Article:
The lilting sound of Ladino, a Judeo-Spanish language, once filled Thessaloniki’s streets. For centuries, a thriving Jewish community was a cornerstone of the city’s multicultural society; in fact, the city was once known as “the Mother of Jerusalem.” Today, the community numbers only about 1,000. Nonetheless, there are several reminders of the vital importance of the historical Jewish presence in Thessaloniki, and it’s certainly worth seeking them out.

On the corner of Komninon and Vassileos Irakleiou Street, the lovely 16th-century Yahudi Hammam – or “Jewish Bathhouse” – is now a picturesque backdrop for a series of louloudadika, or flower stalls.


Just five minutes’ walk from here is the Jewish Museum of Thessaloniki, housed in a beautiful early 20th-century shopping arcade. On the ground floor is an exhibition focusing on the city’s vast Jewish cemetery, destroyed during WWII. Displays on the upper floor share centuries of Jewish life, culture, and personalities, and include an exhibit on the Holocaust, in the new wing of the museum – the walls are inscribed with the names of the victims.

On a shady street in a lovely neighborhood above Egnatia Street, a ten-minute walk from the museum, is the Monastirioton Synagogue – enquire at the museum about visiting. After the fire of 1917, which destroyed much of the Jewish quarter of the city, and following the destruction wrought by the Nazis during the Occupation, this is the only historic synagogue remaining in the city. This beautiful structure, dedicated in 1927 and recently restored, was commissioned by Jews from Monastir (present-day Bitola, North Macedonia), and designed by the Czech architect Eli Ernst Levy.

CULINARY creativity

The city’s cuisine has always been known for its hearty, spice-rich dishes and for its excellent seafood. There are several upscale restaurants with a long history behind them, such as Mavri Thalassa (3 Nikolaou Plastira, Tel. (+30) 2310.932.542), considered the best choice for fish.

At the same time, there’s another gastronomic approach that’s gaining ground. Young restaurateurs, chefs and sommeliers have created a new wave of eateries serving good, inexpensive food. Maitr and Margarita (2 Verias, Tel. (+30) 2314.007.586) is a gastro-bistro, with a menu that reflects the Thracian chef’s culinary roots and offers traditional recipes reimagined in contemporary ways and made with choice ingredients from award-winning producers.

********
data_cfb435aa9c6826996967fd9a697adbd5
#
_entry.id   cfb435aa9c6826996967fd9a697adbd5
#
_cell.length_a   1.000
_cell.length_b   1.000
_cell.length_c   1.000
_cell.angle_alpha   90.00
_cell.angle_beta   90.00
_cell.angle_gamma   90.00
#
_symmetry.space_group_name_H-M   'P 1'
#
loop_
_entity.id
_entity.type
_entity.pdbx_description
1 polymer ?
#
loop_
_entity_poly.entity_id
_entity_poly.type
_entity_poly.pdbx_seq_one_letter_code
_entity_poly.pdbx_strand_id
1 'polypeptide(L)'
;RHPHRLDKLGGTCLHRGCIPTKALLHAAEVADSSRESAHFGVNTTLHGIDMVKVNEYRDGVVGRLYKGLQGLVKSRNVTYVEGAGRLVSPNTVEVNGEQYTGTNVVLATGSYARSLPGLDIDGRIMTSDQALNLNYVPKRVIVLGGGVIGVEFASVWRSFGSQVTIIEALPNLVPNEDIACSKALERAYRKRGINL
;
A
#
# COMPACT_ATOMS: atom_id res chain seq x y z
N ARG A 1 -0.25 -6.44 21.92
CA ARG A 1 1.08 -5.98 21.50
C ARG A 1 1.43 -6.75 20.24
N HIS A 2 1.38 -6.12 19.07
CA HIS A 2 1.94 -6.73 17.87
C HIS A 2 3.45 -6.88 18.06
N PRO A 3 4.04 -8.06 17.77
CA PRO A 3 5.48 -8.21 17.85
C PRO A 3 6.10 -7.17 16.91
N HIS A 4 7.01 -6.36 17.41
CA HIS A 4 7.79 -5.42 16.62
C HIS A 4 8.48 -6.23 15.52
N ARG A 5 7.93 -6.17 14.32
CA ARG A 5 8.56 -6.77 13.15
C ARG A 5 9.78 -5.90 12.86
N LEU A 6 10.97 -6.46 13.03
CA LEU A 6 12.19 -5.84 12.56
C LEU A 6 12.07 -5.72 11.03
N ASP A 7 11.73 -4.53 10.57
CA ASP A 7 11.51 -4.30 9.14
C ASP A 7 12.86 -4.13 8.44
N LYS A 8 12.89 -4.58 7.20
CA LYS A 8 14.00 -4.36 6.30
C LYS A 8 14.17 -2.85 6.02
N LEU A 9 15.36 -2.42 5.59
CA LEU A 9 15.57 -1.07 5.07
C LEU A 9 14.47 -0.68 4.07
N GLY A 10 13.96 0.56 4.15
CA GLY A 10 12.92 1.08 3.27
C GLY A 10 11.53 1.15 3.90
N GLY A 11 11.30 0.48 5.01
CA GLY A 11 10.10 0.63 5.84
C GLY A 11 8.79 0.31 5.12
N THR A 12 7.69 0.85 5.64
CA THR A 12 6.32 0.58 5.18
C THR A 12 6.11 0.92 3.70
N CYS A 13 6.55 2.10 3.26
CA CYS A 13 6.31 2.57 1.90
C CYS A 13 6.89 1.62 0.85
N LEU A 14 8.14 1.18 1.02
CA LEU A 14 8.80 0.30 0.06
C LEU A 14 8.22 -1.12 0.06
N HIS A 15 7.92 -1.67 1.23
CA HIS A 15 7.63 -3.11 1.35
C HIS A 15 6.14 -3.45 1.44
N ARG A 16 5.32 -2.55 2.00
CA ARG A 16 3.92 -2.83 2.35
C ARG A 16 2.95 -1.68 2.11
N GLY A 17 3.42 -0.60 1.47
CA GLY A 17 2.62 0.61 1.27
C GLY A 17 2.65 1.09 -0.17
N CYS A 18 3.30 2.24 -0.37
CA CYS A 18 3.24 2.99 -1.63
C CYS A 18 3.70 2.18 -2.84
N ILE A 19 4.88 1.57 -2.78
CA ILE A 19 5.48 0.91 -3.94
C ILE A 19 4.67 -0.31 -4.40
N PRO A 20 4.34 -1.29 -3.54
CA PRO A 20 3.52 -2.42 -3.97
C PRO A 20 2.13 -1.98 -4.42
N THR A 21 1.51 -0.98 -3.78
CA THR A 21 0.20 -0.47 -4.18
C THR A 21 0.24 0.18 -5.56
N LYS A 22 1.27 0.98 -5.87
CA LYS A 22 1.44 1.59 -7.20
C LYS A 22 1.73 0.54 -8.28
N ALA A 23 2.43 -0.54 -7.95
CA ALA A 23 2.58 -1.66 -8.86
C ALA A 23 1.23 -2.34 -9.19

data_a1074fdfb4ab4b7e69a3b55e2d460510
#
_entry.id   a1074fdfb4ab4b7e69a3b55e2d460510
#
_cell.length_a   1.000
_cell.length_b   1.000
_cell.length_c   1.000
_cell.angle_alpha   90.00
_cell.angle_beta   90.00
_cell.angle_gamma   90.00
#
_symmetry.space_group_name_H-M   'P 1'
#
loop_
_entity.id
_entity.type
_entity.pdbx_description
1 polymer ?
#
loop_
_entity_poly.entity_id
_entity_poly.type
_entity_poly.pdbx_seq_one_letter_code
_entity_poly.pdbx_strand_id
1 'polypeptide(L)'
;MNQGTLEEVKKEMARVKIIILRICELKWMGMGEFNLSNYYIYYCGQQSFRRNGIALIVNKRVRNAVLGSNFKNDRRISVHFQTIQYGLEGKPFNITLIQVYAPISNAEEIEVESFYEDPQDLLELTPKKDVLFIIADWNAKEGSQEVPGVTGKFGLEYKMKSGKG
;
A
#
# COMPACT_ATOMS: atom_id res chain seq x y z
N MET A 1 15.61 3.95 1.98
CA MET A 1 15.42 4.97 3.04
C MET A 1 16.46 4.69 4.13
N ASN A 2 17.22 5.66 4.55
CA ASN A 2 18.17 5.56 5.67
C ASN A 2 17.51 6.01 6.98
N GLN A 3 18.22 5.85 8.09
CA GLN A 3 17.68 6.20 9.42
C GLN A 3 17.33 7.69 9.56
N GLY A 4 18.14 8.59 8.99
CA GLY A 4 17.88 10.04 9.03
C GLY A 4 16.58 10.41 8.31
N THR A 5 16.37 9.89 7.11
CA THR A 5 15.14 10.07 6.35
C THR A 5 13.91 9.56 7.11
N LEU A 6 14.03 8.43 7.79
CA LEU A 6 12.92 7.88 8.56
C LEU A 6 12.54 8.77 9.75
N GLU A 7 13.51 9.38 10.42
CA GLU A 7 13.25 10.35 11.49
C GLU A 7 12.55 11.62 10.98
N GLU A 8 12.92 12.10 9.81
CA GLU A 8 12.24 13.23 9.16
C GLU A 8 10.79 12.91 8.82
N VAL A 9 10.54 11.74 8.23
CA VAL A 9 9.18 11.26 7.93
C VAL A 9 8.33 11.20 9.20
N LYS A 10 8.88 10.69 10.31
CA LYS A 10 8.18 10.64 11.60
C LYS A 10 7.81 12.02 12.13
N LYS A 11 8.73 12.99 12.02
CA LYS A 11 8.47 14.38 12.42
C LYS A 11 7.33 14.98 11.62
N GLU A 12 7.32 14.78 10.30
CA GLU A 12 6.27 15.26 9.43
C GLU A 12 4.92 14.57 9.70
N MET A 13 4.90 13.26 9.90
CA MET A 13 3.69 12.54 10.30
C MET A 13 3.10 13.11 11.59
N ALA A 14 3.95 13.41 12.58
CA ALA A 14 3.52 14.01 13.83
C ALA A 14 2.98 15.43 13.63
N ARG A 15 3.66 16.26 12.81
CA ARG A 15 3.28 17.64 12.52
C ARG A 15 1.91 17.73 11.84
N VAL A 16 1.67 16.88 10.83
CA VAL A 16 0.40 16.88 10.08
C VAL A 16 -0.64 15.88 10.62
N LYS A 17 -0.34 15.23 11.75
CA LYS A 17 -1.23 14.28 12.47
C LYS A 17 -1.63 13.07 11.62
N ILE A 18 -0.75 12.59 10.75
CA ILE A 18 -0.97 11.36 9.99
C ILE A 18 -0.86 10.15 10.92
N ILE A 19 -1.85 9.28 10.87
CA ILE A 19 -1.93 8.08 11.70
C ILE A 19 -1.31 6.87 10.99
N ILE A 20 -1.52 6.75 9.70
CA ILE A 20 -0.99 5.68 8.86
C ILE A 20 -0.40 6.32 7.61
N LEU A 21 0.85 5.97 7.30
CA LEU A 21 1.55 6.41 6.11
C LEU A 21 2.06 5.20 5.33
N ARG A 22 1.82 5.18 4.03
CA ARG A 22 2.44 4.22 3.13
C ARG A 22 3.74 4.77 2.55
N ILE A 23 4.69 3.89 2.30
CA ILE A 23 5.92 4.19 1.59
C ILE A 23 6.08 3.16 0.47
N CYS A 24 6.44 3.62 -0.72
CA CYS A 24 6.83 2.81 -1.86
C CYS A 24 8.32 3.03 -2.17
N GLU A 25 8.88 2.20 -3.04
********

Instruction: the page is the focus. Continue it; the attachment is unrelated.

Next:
Mourga (12 Christopoulou, Tel. (+30) 2310.268.826) is a gastro-kafeneio serving upgraded cuisine with excellent raw materials – all their products except the fish are organic. Don’t miss out on dishes that showcase the magnificence of simplicity, such as the crayfish with goat’s butter and thyme, or the fresh Greek tuna with pasta.

Nama (1 Olympou, Tel. (+30) 2313.088.241), set up by a group of friends, serves simple Mediterranean cuisine (flavored with plenty of herbs and spices) in an unpretentious environment, and attracts a clientele of mainly thirty-somethings.

Nea Folia (4 Aristomenous, Tel. (+30) 2310.960.383), a no-frills taverna, cooks up tasty stews with local meat and has many dishes inspired by the cuisine of Asia Minor and the Balkans; if you love cheese, you’ll also find plenty of delicious choices from the Cyclades, Crete and mainland Greece.

Browsing the boutiques

Thessaloniki’s women are known for being immaculate dressers, and it’s a stereotype they proudly embrace. They take care of their appearance – you’ll rarely see any of them looking unkempt – and they’re in and out of the shops every chance they get, from morning until just before closing time. If there’s any occasion where they need to make an impression, they’ll always buy something new.